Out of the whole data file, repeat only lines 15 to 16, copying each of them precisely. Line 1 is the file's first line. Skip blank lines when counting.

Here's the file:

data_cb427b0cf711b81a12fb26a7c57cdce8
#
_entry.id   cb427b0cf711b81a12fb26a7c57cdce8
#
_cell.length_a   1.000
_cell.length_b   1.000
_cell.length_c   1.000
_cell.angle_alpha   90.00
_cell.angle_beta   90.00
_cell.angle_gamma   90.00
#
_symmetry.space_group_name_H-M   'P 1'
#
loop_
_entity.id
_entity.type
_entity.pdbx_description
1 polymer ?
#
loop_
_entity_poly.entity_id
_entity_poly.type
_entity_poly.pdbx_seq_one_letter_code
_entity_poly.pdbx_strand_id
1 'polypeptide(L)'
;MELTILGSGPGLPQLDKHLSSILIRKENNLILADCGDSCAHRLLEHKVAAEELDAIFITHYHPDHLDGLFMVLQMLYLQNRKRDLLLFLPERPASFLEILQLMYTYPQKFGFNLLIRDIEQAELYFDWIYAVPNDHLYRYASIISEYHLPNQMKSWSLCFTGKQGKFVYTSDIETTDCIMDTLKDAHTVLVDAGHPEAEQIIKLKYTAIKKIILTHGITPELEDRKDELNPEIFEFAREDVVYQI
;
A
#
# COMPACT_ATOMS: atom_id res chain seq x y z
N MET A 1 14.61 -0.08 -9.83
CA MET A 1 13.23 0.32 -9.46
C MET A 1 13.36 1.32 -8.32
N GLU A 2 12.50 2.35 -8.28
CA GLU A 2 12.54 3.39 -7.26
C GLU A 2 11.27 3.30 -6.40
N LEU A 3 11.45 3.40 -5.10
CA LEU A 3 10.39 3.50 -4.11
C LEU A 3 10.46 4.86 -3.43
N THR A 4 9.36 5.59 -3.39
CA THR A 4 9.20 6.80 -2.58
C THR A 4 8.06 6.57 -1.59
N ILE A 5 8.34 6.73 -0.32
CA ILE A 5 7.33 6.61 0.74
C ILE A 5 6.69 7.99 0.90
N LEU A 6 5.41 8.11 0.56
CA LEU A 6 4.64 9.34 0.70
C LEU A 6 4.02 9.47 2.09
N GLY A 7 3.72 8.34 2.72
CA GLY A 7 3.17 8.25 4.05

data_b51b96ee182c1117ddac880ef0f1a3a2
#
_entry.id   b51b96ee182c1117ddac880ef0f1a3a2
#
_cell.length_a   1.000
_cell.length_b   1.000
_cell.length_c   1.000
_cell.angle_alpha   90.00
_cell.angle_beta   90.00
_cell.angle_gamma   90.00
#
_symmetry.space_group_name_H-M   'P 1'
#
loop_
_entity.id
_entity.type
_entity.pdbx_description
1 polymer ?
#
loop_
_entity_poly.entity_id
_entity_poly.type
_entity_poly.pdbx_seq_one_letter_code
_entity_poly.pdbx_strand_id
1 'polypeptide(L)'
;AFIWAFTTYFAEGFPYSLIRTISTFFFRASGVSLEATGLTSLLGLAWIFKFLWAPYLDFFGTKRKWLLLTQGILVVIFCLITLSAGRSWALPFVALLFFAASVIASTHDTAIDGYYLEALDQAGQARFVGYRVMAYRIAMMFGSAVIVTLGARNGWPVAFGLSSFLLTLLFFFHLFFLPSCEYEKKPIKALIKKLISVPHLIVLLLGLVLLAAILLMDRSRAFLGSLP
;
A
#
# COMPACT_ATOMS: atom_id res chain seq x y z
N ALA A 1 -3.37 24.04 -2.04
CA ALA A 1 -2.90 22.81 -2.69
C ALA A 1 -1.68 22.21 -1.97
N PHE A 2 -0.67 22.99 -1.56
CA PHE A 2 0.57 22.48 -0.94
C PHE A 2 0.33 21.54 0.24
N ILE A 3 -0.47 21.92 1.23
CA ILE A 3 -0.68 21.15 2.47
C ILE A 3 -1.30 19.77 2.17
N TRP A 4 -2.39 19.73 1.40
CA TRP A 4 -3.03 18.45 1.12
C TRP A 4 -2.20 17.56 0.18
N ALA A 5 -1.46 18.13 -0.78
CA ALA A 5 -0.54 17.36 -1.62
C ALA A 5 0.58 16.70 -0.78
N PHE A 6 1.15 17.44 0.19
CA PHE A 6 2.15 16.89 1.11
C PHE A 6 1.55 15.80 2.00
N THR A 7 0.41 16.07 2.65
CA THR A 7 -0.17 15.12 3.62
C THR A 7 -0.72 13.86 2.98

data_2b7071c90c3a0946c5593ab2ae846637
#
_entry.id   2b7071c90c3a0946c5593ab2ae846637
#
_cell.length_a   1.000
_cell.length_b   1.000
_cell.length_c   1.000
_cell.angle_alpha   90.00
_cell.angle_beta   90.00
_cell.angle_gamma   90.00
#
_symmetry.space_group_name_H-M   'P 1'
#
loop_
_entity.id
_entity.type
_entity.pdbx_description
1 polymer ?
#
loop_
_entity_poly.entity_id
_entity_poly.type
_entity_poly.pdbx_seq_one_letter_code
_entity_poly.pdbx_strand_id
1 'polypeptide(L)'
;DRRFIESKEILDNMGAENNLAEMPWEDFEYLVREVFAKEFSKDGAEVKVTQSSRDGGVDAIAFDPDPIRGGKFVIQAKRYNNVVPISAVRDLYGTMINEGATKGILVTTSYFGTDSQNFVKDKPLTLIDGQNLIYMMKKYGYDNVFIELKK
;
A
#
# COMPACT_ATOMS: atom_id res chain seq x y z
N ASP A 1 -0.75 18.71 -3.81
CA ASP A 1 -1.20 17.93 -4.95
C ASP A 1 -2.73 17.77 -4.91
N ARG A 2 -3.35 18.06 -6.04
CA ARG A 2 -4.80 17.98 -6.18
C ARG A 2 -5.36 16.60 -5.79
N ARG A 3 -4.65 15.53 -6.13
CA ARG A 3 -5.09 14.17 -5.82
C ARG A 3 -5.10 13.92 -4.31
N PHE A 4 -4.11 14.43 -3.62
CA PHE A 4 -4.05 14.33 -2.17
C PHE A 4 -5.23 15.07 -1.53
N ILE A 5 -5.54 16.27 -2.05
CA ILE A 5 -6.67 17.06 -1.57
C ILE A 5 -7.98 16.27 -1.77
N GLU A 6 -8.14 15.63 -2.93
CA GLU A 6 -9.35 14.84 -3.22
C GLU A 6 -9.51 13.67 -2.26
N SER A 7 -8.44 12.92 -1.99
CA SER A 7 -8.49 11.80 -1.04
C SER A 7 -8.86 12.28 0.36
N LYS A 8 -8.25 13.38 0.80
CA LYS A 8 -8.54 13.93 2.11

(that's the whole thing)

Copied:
_entity.id
_entity.type